Ever since I can remember, I've always loved Christmas Eve so much more than Christmas Day. I remember always sleeping in on Dec. 24, waking up to the delicious smells of my mum's homemade cookies and warm bread rolls slowly making their way up to my room from the kitchen. I would head downstairs, only to relocate from my bed to the couch and hunker down under a pile of blankets to watch Christmas movies all day while I snacked on broken cookies and slightly burnt rolls that didn't make the final cut. Later, my extended family would come over for Christmas Eve festivities before we all headed to church together. And after church, my sister and I would race home to change out of our dresses and back into our pyjamas to start our most beloved Christmas tradition: the Christmas Eve quiz.
It's something that's so unique to us (you'll hear my dad drop a random fact in June and say, "You might want to remember that for the Christmas quiz"), and has given me so many amazing memories over the years.
It started when I was around 10 — I'm 30 now — and my sister and I still race home from church to do it (now with our equally excited husbands in tow). I'm not sure exactly how this tradition started, but the mastermind behind it all is my dad. While I watch Christmas movies all day on Christmas Eve, my dad stays in his den and works at putting together our Christmas quiz. He makes boards with different categories, envelopes with clues, and questions that fall under each one. He asks about random things he's mentioned throughout the year (How many miles is the moon from earth?), facts from nature documentaries that he thinks we should know (What do you call a group of whales?), and fun facts about each other (What is your sister's favourite saying when she's in a bad mood?). Some are open-ended questions, some are multiple choice, and others can involve visual aids or clues from each other. He also makes a lightening round, and makes rules for when one of us doesn't know an answer (we can steal the other's prize). And those prizes have changed as we've gotten older. We used to play for things like lip gloss, CDs, and candy, and now we play for money (but still candy and lip gloss sometimes). To keep us on our toes, my dad also changes up the format of the quiz every year. One year we played for a suitcase filled with a mystery prize, which ended up being about 50 $1 bills; to my 15-year-old self, I had just hit the jackpot.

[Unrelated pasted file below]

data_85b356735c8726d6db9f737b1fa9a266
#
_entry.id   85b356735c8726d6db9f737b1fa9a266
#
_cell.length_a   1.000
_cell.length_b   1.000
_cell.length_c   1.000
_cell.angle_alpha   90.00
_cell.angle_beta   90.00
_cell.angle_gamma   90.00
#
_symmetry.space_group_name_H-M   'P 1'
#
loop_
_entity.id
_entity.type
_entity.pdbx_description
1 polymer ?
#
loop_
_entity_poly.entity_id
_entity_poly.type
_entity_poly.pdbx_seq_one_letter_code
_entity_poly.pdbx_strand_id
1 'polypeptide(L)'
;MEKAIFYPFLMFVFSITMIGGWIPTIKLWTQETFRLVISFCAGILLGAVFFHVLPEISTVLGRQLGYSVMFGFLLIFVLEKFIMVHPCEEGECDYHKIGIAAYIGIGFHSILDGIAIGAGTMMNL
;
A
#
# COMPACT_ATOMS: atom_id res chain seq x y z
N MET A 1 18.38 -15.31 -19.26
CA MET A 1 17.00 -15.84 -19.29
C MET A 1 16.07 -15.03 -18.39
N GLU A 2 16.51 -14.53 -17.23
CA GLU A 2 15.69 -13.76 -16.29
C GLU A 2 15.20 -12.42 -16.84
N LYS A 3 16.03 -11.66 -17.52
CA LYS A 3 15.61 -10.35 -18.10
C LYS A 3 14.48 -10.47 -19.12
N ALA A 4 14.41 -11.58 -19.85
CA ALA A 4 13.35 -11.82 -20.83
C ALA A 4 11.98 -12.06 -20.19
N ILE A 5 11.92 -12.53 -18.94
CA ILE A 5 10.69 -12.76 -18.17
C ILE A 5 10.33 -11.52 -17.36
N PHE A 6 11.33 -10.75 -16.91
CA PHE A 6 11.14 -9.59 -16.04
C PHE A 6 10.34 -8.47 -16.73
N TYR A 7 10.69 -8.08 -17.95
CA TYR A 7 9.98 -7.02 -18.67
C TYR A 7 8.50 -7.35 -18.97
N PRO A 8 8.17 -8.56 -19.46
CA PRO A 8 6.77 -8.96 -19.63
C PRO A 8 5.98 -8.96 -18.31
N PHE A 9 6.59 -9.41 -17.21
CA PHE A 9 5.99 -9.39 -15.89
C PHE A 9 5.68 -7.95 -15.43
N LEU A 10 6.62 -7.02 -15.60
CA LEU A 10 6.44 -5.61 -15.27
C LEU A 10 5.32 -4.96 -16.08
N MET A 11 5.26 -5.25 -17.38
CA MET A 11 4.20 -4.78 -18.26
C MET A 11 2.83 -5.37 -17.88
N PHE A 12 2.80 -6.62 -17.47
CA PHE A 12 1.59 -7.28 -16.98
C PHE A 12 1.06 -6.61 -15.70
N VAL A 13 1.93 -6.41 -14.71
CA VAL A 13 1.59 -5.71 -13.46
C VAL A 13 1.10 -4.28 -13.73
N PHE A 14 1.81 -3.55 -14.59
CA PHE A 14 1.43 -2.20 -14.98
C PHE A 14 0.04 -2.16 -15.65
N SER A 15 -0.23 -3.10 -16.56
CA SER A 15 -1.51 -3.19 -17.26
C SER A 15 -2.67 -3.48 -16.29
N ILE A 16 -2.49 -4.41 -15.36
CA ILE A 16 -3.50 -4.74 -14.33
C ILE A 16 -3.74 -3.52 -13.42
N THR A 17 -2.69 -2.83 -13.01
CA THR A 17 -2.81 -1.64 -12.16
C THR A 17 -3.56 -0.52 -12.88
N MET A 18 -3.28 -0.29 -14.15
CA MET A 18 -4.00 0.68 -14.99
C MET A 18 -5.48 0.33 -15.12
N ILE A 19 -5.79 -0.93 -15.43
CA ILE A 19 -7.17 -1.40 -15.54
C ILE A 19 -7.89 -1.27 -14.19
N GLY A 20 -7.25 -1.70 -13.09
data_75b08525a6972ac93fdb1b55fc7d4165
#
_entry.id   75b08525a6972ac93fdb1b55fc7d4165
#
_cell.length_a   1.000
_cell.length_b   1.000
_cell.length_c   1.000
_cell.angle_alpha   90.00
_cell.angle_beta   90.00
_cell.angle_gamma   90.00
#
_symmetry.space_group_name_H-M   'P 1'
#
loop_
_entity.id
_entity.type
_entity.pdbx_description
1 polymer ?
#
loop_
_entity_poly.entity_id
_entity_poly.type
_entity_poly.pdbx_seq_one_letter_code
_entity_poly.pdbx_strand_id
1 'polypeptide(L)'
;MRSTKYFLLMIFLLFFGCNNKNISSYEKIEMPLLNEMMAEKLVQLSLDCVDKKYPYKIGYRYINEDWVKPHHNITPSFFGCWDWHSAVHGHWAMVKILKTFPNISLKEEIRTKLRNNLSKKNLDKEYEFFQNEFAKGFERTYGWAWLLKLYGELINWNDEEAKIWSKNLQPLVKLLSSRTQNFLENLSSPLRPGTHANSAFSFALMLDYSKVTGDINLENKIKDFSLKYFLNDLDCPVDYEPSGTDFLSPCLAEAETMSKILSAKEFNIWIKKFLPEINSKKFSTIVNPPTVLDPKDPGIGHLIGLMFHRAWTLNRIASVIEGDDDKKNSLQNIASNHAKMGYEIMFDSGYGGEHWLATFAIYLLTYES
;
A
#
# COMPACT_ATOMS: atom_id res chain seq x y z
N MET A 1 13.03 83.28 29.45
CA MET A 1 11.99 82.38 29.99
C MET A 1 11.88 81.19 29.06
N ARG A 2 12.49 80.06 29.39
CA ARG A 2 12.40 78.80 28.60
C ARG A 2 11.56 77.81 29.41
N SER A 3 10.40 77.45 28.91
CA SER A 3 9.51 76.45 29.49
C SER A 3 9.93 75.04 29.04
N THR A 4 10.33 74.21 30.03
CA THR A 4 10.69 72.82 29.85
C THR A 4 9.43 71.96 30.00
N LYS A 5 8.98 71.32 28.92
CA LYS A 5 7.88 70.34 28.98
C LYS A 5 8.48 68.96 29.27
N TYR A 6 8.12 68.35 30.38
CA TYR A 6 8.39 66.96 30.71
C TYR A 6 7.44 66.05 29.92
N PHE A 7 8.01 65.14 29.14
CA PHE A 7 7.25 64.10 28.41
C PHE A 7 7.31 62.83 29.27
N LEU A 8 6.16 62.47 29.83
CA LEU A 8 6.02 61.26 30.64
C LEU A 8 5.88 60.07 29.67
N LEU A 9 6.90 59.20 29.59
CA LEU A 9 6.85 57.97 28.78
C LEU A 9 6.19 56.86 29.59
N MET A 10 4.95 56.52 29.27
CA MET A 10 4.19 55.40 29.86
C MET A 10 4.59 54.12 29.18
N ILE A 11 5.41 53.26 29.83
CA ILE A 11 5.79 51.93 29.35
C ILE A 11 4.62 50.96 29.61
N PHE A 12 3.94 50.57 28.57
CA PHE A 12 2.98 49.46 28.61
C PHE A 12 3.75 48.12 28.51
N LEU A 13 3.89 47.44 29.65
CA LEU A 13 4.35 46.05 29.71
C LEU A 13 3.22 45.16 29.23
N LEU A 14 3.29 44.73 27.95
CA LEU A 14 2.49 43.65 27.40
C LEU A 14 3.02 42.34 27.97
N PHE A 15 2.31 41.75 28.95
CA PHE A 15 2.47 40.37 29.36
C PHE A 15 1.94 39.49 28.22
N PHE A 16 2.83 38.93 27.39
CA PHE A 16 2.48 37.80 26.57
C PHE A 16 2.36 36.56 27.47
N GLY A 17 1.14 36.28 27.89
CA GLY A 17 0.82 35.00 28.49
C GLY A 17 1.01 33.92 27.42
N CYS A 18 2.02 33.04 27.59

Before we play the quiz, my dad lights a fire, we all get cosy in our pyjamas, my mom makes hot chocolate, and we gather around the TV while it plays It's a Wonderful Life. And once the quiz starts, my all-time favourite memories are made. We laugh until we cry, we poke fun at each other for not knowing very basic things, we get competitive in the funniest of ways, and we smile until our cheeks hurt. And every year during the quiz, I look around at my family and am filled with indescribable happiness. I love how my parents can still have fun like they're little kids, I love how they're dedicated to keeping Christmas magic alive for us even though we're adults, and I love how we're all fortunate enough to still spend the time together. I think it's a huge reason why I love Christmas Eve more than Christmas morning, because I know I already have everything I could ever want right there with me.
Even though I don't have kids yet, I can't wait to carry on this special tradition with my own family. It's something that's so unique to us (you'll hear my dad drop a random fact in June and say, "You might want to remember that for the Christmas quiz"), and has given me so many amazing memories over the years. So while, yes, Christmas morning is pretty great, I wait all year for the moment on Christmas Eve when my dad busts out his custom-made categories board and says, "You guys ready?"